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A3: Still Alive Review: RPG game made for Battle Royale lovers

Another Netmarble action flick which isn't any different

Netmarble’s next entry into the Mobile MMORPG market is here, and A3: Still Alive is bundled with its own little Battle Royale mode. The game is pretty well-made, character models are detailed, attacks have very flashy effects, and the world is vast. The hybridization of the game (Battle Royale + MMO) causes the game to have a sort of identity crisis as it’s unable to fully flesh out either mode. We’ll discuss more talking points in this A3: Still Alive Review below.


It comes as a One Part MMORPG

For the MMO part of the game, we will begin this A3: Still Alive Review with the beginning, the character creator is what we’ve come to expect after the industry was wowed by Black Desert all those years ago. The characters that can be made are all rather beautiful to look at but for some, the hyper stylish well-kempt characters may clash with the gritty world they are in. This is specially made aware when you notice the female characters and the more flamboyant male assassin.

A3: Still Alive Review

If you have played any mobile MMO lately then you’ve played this, as the combat isn’t much different from the plethora out there. The skills have a “combo system” but the combos are essentially just multiple activations of the skill and they don’t really do much besides give you different animations, there really isn’t much depth to the combat. The game follows tab targeting rules so you just click the target and spam your abilities away, the game wasn’t ever difficult in PVE and I was always properly leveled and geared.

Your character has 4 skills to use and they each have their own cooldown, that’s pretty much the extent of skills in A3. The story is the tried and true generic affair of a cultist plot which has set forth to destroy everything while there is a prophecy of darkness and our character is the last hope. It’s fully voice-acted so there is merit to that and I was able to listen to it in either English Dub or Japanese Dub.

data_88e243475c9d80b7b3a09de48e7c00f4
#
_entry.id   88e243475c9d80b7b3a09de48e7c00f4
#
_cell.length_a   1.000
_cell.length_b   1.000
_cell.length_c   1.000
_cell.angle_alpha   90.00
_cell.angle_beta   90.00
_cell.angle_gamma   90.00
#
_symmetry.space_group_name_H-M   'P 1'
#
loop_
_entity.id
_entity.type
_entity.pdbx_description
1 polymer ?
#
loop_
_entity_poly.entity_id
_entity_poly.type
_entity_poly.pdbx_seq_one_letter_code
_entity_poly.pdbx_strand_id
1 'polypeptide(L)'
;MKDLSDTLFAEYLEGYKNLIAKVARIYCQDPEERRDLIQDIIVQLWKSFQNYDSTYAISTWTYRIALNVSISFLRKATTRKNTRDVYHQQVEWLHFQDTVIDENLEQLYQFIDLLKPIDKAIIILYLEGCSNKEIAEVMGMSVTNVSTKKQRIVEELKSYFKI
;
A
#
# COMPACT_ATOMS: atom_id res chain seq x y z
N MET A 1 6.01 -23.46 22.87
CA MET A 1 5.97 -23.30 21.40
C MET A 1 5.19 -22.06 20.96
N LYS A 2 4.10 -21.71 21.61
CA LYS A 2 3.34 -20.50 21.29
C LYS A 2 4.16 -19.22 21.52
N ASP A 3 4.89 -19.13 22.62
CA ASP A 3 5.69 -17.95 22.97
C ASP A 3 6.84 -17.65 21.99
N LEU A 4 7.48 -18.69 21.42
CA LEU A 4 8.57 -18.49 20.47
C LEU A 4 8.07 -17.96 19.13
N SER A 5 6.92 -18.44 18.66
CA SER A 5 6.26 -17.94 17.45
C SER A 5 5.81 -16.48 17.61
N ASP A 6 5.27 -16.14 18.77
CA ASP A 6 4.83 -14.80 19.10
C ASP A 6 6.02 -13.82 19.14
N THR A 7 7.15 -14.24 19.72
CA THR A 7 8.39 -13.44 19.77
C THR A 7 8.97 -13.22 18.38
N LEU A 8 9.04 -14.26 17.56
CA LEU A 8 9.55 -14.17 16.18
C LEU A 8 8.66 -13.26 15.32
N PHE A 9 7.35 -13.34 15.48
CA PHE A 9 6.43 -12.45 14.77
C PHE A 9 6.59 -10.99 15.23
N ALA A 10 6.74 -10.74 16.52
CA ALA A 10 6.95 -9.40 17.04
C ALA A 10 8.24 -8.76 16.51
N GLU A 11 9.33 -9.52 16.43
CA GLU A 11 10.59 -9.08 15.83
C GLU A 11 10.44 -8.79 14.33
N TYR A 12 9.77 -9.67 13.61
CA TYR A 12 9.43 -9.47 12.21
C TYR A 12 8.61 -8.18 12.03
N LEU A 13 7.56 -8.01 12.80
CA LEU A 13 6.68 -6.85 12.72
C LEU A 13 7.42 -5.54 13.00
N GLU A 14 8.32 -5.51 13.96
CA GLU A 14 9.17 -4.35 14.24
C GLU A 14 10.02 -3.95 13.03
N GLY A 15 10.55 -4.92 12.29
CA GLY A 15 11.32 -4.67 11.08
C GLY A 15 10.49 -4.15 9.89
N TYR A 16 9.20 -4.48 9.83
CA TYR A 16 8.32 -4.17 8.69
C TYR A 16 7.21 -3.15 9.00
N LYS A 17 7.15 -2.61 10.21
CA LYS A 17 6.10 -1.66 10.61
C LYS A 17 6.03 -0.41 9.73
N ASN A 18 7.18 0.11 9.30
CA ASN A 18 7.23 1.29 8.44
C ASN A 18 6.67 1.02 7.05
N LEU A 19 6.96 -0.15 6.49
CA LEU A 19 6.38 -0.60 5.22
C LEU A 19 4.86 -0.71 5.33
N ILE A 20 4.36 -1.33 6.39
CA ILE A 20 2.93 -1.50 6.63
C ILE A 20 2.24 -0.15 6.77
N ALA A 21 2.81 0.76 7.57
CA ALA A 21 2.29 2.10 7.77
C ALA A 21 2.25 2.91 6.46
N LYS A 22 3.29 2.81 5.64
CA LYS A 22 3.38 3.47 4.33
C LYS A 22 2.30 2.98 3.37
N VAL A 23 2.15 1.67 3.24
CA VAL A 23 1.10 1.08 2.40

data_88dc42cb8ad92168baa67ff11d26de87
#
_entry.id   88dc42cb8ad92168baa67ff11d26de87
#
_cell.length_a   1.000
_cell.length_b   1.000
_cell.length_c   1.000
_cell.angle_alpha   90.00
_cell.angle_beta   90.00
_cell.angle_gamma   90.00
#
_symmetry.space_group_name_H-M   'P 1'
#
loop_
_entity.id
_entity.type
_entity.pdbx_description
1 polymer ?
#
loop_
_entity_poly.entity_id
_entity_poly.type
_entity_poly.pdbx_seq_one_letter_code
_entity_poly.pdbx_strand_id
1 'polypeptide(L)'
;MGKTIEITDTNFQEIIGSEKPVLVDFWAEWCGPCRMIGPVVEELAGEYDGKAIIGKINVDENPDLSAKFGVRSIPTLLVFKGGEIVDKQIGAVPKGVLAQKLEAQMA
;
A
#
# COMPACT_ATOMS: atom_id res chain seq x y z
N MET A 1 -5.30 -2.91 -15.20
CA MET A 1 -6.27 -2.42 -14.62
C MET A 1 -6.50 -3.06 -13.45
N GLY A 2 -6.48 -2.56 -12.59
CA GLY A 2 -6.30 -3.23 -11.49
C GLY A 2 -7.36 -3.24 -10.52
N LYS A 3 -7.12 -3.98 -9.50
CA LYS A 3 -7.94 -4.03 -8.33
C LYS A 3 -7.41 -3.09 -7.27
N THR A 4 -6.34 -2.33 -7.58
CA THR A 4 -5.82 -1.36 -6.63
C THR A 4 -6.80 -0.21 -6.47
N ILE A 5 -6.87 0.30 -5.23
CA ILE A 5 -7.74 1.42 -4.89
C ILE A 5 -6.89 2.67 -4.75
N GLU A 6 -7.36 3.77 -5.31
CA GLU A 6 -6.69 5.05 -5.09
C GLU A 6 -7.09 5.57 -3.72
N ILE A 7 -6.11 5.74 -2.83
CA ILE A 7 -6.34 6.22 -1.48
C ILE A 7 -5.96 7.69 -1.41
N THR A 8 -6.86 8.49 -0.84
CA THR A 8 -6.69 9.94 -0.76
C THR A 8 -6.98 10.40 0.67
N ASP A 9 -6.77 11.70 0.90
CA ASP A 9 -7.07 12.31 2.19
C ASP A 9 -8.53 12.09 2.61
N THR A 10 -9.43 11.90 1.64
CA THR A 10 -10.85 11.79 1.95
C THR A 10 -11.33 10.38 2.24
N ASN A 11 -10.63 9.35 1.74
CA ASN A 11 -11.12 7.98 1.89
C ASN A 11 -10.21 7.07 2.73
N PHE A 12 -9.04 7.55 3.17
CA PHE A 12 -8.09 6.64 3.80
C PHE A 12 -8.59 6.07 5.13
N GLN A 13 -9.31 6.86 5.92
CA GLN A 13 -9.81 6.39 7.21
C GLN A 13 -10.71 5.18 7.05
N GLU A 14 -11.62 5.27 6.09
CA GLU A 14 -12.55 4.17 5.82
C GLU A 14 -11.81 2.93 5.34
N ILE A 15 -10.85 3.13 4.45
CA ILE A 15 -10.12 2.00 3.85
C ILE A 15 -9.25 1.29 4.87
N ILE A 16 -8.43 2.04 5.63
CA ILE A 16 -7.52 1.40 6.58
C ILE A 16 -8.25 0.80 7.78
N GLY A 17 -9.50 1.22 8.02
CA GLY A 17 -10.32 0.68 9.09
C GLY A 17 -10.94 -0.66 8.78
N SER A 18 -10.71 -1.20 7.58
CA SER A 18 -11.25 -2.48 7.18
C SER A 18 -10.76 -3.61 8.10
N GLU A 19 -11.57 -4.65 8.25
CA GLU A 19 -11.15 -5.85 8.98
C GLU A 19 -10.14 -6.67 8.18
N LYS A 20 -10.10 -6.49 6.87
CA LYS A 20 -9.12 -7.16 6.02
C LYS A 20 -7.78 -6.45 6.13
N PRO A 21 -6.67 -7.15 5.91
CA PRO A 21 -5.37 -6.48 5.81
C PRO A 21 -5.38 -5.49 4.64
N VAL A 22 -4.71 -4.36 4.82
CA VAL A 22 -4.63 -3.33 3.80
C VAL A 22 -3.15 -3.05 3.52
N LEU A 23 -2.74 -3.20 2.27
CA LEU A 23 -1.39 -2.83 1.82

Autoplay all-day to complete quests

Now, let’s get to the main point of contention for many mobile gamers over the years. Yes, A3 has autoplay, which means that there is a button which when pressed will auto path you to quests, complete the quest for you, play the cutscenes and continue to complete quests. Essentially, it turns MMORPG into a pretty “idle” game where you just leave your phone running and only seldom interact in order to accept rewards, inventory management and to get your “bot” back on track.

The argument for the autoplay is usually that it only exists to remedy the monotony of farming which is rampant in MMORPG. The issue here is that farming isn’t the only monotonous thing. The combat is also extremely boring and essentially boils down to mashing skills until the enemy is dead. It got so boring that after the first few waves of enemies you’ll just turn auto on and never look back.


Questing lacks originality

The quest design is extremely trite, as they mostly involve talking to an NPC then either killing enemies or gathering items: standard affair for any MMO veteran. Though these quests designs are tried and true, once combined with the extremely boring combat and lackluster story, you’re left to just ignore it all and just hit the autoplay button.

It’s not to say that the developers haven’t put systems in place to try and spice up your experience though! There are occasional special events such as Word Bosses or “Dark Invasions”. When these locations pop up you can click on them to be transported to the location with many other players. This is where your only “Massive” instance of the MMO may be felt. The game does manage to have hundreds of players beating away at this World Boss and that’s quite the sight, but due to the sheer volume of players the bosses never really last long.


AutoRPG attached to a decent Battle Royale

Now, we are a big battle royale fan so call me biased but the game mode here is the best feature A3 has to offer.  The game allows you to access the battle royal mode right from the beginning through a button that appears on the HUD once the tutorial is over. The game transports you and 30 players to a world where you all fight to get to the center of the arena while defeating players along the way.